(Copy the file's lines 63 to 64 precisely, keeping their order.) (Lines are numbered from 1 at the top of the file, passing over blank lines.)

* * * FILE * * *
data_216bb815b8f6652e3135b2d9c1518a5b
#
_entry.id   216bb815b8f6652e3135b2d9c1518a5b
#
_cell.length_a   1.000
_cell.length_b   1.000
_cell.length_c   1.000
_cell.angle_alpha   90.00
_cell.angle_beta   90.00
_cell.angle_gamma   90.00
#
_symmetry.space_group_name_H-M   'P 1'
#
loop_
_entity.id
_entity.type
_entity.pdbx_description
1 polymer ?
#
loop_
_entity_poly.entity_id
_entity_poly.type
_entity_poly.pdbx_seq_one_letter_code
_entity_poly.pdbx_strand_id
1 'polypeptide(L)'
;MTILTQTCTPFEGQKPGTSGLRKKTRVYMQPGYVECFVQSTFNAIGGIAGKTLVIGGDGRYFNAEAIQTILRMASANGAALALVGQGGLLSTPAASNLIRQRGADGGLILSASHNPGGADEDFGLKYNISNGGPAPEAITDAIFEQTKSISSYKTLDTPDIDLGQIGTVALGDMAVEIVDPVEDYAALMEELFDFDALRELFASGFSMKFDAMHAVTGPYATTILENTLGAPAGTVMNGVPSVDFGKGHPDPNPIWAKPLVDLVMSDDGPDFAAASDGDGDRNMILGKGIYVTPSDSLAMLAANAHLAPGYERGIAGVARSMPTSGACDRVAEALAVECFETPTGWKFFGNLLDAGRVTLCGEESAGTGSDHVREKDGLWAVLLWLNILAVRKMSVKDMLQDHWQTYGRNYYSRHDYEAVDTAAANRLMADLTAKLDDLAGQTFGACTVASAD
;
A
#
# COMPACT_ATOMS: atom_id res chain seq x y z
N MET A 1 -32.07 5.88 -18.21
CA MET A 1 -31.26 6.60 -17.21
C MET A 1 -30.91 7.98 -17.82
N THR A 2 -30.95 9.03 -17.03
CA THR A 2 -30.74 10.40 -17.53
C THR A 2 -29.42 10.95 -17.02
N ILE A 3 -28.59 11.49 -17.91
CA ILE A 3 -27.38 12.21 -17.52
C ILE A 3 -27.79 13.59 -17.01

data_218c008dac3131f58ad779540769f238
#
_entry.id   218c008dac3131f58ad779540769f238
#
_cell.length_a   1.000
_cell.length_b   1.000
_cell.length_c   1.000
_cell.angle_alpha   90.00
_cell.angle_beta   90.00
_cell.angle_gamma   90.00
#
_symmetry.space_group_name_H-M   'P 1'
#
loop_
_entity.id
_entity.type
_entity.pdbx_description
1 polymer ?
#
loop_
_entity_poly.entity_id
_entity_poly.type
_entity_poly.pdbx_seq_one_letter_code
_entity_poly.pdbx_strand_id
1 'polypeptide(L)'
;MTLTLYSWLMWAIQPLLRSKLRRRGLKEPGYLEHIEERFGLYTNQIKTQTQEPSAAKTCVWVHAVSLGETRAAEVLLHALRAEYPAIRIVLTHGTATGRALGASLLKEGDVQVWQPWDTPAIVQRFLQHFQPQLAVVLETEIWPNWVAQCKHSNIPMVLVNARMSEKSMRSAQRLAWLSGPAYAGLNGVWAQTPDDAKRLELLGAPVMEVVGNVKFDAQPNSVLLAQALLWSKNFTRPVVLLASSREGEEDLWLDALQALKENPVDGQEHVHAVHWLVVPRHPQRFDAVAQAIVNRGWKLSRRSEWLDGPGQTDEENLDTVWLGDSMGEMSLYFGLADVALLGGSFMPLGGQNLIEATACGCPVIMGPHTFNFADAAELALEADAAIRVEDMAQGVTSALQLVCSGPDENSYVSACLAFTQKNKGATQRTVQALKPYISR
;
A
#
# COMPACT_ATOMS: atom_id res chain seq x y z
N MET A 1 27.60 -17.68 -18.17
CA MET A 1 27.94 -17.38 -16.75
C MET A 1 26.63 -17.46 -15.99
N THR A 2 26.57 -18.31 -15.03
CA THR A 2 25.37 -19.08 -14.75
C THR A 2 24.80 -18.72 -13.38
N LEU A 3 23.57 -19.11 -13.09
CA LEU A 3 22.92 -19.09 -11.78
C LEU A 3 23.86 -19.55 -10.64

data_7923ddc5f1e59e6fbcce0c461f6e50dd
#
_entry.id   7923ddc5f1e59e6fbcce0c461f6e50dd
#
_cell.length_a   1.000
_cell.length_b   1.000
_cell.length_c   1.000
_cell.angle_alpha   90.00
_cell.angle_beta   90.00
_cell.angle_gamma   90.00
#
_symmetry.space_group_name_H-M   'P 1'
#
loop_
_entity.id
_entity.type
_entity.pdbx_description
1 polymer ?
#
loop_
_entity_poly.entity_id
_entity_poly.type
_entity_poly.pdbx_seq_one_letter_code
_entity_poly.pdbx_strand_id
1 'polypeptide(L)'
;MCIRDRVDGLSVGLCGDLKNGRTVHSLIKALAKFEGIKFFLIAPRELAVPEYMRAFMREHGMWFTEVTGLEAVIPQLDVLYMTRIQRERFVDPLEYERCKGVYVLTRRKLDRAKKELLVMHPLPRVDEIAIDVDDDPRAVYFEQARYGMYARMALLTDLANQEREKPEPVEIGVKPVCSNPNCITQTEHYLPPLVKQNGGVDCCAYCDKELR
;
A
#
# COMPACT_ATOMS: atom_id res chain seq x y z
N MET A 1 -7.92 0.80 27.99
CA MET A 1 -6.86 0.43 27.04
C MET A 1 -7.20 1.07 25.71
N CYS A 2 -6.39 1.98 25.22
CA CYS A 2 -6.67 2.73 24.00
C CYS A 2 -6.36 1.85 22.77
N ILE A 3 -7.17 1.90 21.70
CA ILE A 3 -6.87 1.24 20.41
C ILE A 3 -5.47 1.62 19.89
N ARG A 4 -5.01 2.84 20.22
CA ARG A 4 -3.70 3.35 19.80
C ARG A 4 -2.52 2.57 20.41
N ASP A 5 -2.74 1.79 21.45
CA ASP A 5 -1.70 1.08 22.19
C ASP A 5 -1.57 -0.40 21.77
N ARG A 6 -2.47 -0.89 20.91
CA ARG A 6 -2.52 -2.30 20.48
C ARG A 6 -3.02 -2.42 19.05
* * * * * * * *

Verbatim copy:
_entity_poly.pdbx_strand_id
1 'polypeptide(L)'